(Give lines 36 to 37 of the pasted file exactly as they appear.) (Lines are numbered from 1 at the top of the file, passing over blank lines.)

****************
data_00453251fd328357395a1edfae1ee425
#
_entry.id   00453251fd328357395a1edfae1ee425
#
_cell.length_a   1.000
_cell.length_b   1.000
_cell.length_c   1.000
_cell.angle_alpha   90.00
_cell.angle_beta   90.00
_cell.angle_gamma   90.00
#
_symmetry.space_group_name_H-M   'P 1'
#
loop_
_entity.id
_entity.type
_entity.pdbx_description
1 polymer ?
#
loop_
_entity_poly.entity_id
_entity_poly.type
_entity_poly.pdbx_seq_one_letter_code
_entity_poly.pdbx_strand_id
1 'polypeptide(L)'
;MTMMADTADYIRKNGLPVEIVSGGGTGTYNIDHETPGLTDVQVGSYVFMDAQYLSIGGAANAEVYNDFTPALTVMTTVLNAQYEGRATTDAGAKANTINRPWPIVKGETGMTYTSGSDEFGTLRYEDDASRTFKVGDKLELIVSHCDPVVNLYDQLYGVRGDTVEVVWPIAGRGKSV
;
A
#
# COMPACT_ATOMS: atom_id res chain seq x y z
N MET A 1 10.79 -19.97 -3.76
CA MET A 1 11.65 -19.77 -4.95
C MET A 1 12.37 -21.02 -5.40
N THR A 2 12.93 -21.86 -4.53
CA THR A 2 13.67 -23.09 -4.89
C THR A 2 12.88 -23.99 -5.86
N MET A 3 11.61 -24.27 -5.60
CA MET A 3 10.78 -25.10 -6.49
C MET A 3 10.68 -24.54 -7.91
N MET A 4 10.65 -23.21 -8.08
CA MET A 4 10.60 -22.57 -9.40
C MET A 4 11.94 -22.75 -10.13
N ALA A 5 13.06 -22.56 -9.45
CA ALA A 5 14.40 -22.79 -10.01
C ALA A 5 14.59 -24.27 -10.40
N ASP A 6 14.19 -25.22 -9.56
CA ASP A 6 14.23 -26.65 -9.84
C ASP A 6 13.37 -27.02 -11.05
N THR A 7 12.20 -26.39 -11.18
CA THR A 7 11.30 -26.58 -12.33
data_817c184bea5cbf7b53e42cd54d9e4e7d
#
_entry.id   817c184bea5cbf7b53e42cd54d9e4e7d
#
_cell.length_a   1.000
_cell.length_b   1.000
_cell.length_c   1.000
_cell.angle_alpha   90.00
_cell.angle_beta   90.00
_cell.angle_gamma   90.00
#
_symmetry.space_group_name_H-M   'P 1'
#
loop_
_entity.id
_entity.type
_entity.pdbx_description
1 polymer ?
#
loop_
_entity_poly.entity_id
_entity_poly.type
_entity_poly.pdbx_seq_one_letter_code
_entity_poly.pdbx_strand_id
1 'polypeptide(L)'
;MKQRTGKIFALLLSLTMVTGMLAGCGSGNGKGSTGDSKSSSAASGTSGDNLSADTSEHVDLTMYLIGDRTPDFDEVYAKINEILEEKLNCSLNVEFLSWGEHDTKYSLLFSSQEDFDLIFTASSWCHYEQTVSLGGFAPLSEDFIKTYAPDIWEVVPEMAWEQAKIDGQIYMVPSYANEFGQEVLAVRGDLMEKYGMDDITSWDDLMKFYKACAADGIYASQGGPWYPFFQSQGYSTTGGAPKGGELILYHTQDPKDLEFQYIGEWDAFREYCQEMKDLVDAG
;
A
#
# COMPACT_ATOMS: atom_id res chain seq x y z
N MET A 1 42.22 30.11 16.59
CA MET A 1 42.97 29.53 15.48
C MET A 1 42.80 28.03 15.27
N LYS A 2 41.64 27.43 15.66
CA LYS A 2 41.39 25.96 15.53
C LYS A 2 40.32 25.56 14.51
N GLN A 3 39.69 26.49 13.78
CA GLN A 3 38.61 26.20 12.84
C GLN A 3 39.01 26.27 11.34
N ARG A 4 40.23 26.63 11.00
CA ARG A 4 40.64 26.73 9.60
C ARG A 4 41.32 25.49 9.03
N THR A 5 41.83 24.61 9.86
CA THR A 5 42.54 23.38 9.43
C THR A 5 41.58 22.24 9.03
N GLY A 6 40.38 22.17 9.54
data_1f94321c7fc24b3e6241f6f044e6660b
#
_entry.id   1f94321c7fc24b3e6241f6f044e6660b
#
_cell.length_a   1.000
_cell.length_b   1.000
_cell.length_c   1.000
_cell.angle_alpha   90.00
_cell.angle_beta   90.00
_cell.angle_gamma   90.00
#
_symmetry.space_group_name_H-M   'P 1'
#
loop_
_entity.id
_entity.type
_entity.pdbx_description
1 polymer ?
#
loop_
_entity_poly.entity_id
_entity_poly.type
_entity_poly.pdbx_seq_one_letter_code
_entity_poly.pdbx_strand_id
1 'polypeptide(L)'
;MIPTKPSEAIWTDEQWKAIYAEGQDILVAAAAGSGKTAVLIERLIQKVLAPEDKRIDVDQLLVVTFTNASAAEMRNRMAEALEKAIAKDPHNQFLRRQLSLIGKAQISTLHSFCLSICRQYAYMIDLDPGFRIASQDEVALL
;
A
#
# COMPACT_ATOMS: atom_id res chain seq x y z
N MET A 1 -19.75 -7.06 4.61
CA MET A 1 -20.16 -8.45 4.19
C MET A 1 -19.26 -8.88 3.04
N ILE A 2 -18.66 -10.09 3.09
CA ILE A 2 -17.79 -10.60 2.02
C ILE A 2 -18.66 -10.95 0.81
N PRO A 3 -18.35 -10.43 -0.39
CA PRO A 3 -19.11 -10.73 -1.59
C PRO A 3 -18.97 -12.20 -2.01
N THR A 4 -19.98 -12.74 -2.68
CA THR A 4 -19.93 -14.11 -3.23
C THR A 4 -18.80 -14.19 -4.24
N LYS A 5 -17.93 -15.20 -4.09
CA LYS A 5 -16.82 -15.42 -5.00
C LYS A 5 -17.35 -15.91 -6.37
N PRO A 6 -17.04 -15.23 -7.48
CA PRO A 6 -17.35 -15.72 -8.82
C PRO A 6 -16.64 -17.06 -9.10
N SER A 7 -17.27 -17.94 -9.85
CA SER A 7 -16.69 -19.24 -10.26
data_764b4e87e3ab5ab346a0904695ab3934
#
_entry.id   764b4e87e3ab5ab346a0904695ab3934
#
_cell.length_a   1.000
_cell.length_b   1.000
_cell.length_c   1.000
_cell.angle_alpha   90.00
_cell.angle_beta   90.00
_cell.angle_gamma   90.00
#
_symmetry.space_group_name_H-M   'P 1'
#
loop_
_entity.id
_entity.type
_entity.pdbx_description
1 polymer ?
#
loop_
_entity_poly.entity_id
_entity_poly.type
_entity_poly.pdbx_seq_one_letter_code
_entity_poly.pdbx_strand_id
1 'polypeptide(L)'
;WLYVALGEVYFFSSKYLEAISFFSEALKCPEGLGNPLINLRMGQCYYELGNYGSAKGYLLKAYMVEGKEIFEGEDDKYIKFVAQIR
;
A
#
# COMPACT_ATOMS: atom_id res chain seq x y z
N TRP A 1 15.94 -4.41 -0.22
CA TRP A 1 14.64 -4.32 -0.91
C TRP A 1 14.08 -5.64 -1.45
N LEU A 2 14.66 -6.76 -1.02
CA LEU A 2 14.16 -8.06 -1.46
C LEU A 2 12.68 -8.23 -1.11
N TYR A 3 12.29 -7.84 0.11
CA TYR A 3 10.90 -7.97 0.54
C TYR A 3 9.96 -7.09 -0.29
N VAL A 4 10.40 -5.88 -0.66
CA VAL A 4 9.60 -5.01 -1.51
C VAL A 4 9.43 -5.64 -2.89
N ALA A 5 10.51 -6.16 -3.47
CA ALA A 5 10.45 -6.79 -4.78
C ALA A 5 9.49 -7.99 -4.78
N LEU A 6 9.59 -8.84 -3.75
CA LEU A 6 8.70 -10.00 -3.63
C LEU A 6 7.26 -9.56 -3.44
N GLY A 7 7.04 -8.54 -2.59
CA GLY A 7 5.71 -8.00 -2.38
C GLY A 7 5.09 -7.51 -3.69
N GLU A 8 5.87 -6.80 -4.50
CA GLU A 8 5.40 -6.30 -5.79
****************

C THR A 2 12.88 -23.99 -5.86
N MET A 3 11.61 -24.27 -5.60